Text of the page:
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What Is a Euro Deposit?

In 1947, U.S. Secretary of State George Marshall created the Marshall Plan.
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  • Written By: Andrew Burger
  • Edited By: R. Halprin
  • Last Modified Date: 22 July 2014
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There are two distinct types of euro deposit. The older of the two refers to a deposit of foreign currency into a bank account outside the currency's home country; the deposit of U.S. dollars into a bank account in London is one example. Since the 1999 introduction of the euro currency, a euro deposit may also refer to a deposit of euros into a bank, typically in a European Monetary System (EMS) member country, but not necessarily so; a growing number of banks around the world offer deposit accounts in a range of currencies, the euro prominent among them. Both types are usually made for fixed terms, though this can range from one day — typically made only by corporations, large investment firms, and other banks — to one year or more. Interest rates on both types of euro deposits may be fixed for the term of the deposit, or floating, meaning the rate will be reset periodically over the deposit's term.

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The origin of the older of the two types of euro deposit dates back to the post-World War II era, when dollars began to accumulate in European banks primarily as a result of the Marshall Plan. Overseas holdings of U.S. dollars subsequently grew rapidly in other regions, such as the the Arabian Gulf countries and Japan, as the dollar became the currency of international trade and finance and the U.S. began to run trade and current account deficits. London became the international financial center for what became known as the eurodollar market. With the sustained growth of global trade, this market grew tremendously, expanding to include "offshore" deposits of all the major currencies, including holdings of Japanese yen, known as euroyen; prior to the introduction of the euro, this included offshore deposits and securities of all the major European currencies.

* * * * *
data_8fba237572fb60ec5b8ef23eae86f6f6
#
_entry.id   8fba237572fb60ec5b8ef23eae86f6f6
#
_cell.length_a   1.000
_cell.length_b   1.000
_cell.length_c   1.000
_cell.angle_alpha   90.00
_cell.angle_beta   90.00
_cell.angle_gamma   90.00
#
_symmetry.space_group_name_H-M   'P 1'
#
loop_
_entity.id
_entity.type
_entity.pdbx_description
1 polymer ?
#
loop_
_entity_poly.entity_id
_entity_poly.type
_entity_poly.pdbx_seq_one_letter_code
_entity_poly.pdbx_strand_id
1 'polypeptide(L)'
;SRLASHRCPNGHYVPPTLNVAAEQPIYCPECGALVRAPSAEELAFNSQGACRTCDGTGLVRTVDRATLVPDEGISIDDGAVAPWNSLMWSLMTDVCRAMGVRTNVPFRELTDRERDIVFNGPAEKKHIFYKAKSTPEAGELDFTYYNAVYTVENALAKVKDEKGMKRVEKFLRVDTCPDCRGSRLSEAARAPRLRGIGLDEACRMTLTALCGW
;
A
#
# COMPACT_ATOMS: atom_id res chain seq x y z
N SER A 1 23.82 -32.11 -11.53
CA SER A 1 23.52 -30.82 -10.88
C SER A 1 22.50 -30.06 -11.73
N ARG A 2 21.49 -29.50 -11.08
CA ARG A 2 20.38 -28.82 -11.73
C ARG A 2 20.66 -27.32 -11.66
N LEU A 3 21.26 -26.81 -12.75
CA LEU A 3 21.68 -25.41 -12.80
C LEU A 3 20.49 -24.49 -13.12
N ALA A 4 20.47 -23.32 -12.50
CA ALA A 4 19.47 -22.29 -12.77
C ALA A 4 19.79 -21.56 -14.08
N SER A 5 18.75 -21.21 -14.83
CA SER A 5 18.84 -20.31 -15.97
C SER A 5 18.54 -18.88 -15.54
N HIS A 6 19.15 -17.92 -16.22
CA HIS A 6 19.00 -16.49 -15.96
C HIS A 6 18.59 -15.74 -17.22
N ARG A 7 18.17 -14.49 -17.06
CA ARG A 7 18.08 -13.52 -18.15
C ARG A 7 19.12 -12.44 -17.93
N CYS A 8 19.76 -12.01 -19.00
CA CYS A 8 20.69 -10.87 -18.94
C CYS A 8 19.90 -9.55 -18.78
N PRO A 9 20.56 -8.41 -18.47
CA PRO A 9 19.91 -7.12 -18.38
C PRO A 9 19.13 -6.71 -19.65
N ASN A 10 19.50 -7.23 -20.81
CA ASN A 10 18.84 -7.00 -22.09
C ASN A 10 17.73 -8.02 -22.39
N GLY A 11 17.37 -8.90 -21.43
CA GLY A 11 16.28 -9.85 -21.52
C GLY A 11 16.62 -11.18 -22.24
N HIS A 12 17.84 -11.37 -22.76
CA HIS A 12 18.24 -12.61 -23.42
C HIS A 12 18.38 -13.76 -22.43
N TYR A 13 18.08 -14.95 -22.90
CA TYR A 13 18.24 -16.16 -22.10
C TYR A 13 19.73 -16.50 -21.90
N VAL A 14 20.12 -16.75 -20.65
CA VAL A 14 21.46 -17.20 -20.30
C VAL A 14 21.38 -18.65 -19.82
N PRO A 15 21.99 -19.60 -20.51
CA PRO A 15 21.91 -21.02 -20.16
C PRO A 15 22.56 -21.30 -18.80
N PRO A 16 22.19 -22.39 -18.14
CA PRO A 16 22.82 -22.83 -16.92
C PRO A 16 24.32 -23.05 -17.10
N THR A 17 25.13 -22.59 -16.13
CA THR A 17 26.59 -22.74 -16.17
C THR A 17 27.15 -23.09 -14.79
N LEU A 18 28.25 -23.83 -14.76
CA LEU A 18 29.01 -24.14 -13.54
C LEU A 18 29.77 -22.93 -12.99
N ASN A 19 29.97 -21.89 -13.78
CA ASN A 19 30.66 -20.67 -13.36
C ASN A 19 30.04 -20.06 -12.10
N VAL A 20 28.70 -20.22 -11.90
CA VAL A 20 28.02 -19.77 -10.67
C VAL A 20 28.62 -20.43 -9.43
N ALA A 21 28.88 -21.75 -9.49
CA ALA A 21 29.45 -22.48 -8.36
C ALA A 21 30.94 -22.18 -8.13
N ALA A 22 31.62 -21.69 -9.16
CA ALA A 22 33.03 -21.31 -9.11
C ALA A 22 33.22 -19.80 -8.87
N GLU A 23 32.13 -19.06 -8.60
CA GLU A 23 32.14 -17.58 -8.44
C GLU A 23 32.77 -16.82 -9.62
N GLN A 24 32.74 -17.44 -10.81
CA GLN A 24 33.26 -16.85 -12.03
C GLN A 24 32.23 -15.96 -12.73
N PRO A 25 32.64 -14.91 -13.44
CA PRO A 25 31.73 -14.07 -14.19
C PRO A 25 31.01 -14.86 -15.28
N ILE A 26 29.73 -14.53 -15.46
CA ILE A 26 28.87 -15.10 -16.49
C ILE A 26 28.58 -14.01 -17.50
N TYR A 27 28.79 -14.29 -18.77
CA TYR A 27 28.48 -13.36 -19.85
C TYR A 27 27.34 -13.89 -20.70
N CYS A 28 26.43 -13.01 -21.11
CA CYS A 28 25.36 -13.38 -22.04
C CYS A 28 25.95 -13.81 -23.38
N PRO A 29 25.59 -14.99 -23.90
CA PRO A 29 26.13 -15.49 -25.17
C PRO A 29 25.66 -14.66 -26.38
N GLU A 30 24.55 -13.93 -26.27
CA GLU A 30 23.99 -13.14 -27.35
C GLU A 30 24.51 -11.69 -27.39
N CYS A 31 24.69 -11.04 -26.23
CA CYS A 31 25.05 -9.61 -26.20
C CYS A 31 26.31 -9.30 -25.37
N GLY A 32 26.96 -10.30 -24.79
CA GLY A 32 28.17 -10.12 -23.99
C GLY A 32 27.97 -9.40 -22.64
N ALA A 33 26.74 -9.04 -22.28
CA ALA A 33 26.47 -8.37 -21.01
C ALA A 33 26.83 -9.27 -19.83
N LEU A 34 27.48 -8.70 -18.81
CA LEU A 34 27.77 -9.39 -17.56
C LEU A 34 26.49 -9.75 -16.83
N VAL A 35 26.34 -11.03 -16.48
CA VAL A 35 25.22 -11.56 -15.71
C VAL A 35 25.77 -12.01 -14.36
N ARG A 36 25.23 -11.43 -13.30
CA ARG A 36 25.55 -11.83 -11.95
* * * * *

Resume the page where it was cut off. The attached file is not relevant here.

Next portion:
The second, more recent, type of euro deposit is simply a deposit of euros into a bank, which may be a member of the EMS or outside it, typically for a fixed term. Rates on euro deposits over a range of standard terms are set daily by the European Central Bank. These are known as Euro Interbank Offer Rates, Euribor for short. To the degree that the euro appreciates, or strengthens, against their home currency, investors and savers from the U.S. and other countries outside the EMS stand to gain by making a euro deposit as the euro will be worth more of their home currency when the term of their deposit ends.

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